by Darrel Cline (darrelcline biblical-thinking.org)
Study # 57 October 21, 1998 Harlingen, Texas
Thesis:"Wisdom" that is improperly motivated cannot serve the Church well.
Introduction:Last week we looked into motivation for ministry. We are particularly concerned about the motivation for "foundational" ministry--i.e., that ministry which lays the foundation for the rest of the issues of the life of those who give heed to it. We have seen that James focuses, not upon the creedal conclusions of such ministries, but upon the motives that drive them.
Why is this? Cannot true words, even out of the mouth of improperly motivated people, still result in good if they are believed? Yes, but that is not the issue. The issue is the long-term "wear" that goes on between "teachers" and those who give heed to them. Words can be divorced from their human sources if there is enough distance between the human beings; but words that come along with a continual rubbing of shoulders eventually get mixed up with the motivations of those involved. And the motivations add content to the words and create a certain influence of their own which becomes life-impacting. James was not writing to churches that had mega-numbers, but to house churches where the rubbing of the shoulders was relatively intense.
But, according to James, there is a greater problem that simply the problem of false motives. It is what the motives DO TO THE WORDS.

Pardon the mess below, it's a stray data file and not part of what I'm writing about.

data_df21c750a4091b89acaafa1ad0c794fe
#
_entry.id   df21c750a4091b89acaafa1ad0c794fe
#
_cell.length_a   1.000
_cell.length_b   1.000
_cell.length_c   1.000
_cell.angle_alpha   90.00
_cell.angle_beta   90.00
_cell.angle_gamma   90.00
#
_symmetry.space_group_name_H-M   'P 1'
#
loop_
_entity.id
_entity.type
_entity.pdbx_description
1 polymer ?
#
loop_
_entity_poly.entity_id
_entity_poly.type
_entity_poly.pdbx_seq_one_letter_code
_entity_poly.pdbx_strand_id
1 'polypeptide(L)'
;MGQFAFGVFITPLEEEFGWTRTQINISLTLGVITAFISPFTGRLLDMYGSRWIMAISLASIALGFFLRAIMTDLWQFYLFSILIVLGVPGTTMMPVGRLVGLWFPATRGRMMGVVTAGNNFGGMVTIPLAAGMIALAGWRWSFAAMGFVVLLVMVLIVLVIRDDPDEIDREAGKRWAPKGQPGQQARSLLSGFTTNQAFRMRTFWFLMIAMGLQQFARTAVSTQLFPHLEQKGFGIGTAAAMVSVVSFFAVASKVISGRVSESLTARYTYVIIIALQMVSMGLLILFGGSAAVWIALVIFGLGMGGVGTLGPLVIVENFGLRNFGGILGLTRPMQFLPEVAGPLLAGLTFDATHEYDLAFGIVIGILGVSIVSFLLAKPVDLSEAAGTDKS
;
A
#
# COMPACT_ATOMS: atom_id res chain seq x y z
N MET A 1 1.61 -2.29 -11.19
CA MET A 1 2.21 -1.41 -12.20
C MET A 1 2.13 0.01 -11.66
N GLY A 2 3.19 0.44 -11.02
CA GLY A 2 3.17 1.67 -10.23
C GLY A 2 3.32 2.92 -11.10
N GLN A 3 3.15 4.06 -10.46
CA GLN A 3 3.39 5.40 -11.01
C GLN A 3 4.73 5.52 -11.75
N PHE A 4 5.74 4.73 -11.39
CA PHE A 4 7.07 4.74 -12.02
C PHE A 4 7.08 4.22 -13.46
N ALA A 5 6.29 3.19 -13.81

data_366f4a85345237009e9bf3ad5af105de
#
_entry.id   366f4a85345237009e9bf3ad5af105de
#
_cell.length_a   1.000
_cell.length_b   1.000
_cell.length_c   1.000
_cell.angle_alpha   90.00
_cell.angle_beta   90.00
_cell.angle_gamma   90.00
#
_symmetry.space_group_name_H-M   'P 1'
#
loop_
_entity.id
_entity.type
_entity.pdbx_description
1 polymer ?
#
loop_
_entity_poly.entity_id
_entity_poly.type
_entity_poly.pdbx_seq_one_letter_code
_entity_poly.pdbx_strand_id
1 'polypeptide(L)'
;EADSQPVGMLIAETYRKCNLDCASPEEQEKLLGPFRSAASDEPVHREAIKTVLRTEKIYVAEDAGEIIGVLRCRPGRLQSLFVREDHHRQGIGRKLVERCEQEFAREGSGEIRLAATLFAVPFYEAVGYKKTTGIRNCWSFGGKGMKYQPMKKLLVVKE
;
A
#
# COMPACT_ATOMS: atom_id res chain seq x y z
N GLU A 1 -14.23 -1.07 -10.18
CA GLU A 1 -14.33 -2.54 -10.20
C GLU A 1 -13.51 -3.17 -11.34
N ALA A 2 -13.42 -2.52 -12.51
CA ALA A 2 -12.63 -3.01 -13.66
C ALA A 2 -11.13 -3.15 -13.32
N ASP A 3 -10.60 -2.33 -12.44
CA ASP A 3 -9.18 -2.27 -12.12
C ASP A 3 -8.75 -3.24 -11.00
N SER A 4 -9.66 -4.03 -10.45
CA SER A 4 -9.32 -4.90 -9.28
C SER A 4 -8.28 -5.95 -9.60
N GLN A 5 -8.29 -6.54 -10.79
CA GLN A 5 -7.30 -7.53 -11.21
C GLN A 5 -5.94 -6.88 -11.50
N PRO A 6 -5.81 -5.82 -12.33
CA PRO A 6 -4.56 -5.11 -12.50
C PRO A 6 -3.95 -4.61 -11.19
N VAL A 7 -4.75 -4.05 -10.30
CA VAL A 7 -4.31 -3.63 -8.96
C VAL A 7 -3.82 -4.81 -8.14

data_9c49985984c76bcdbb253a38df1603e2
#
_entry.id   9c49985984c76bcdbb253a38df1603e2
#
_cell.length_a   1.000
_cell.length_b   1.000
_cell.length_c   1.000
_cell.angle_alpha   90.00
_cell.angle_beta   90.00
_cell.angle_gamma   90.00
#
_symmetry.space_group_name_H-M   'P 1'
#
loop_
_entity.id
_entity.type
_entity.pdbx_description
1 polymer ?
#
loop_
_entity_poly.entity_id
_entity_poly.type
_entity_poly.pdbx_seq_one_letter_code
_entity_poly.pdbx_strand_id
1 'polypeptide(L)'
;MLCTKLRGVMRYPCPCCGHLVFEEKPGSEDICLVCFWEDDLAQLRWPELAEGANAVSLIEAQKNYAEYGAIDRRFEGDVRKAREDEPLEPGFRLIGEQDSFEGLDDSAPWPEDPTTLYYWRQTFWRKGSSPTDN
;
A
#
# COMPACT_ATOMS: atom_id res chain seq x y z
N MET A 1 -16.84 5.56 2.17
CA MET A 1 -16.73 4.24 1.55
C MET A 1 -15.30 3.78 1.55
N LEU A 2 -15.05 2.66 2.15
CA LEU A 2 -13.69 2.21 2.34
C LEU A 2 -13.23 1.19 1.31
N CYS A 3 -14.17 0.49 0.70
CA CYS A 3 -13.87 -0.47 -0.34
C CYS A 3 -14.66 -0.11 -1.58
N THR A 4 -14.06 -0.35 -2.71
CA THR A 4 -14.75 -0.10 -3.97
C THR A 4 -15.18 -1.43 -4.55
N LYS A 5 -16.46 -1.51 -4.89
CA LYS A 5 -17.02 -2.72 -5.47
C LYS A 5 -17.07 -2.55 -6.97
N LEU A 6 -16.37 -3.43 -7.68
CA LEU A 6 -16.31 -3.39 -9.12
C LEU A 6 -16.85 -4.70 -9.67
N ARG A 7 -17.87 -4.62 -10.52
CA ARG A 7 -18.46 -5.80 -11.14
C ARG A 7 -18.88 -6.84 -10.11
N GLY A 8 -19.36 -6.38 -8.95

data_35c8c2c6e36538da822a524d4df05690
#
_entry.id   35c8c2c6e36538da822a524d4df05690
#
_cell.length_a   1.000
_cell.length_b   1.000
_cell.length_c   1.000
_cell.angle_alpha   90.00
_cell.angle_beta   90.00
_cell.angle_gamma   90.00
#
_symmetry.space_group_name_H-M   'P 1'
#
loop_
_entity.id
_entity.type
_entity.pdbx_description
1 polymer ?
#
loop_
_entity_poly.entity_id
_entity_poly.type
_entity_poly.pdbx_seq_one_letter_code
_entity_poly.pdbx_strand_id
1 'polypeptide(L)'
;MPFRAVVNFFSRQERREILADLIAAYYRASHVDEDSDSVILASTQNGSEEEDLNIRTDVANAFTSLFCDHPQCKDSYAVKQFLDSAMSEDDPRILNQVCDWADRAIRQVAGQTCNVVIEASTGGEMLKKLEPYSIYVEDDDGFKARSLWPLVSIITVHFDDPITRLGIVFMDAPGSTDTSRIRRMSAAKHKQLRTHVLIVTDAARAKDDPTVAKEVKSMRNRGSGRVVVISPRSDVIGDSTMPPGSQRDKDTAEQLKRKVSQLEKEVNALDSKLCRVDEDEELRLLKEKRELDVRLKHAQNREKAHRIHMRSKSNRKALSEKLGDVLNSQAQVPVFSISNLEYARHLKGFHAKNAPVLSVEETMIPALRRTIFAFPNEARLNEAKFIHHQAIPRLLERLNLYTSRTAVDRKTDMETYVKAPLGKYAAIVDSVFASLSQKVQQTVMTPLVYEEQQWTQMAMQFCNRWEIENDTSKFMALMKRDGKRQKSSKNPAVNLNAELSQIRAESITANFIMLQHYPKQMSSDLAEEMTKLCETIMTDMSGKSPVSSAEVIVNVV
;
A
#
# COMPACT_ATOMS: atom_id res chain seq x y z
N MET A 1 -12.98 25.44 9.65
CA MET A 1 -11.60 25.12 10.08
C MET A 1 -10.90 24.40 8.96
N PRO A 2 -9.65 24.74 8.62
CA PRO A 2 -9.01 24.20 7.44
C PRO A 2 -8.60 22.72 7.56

I. James' Contention That Improperly Motivated Ministry is Not From God.
A. The force of James' words should not be side-stepped.
1. He is very light in his emphasis upon specific content.
2. He is very heavy in his emphasis upon WHERE the content is coming from.
3. This harmonizes with the first century focus upon deceivers who say many, if not most, of the right words, but have hidden and ungodly motives for saying them.
4. His point is very strong that teachers are not so much accepted by reason of their words, but by reason of the evidence that they get their words from God.
B. The force of James' words is that ministry that is not motivated properly is not from God
1. James' concept of ministry that is from God.
a. Life's problem is the continual demand for solid foundations upon which daily decisions are made.
b. James' promise is that God will provide that wisdom for those who ask, but he does not specify the particulars of HOW God will do that in 1:5.
c. In this chapter, he DOES specify HOW God will do that--He will use teachers whom He has gifted for the Church.
d. His concept of ministry is the existence of a conduit through which can flow the abundance of wisdom which He is willing to give.
1) The conduit consists in teachers in the church.
2) The flow demands two things:
a) Properly motivated teachers.
b) Properly motivated disciples.
2. James' declaration that false motivation WILL remove the ministry from those which are from God.
II. James' Contention That Improperly Motivated Ministry IS of the Devil.
A. He claims that improper motivation reveals a three-fold character...
1. Earthly wisdom -- i.e., time-bound wisdom that allows eternity to be displaced by the paltry concerns of this earth.
2. Soulish wisdom -- i.e., emotion-bound wisdom that exalts the warm fuzzies over the far more critical issues of the spirit.
3. Demonic wisdom -- i.e., self-glory-bound wisdom that exalts human glory over God's.
B. He claims that it is the MOTIVATION that makes the difference.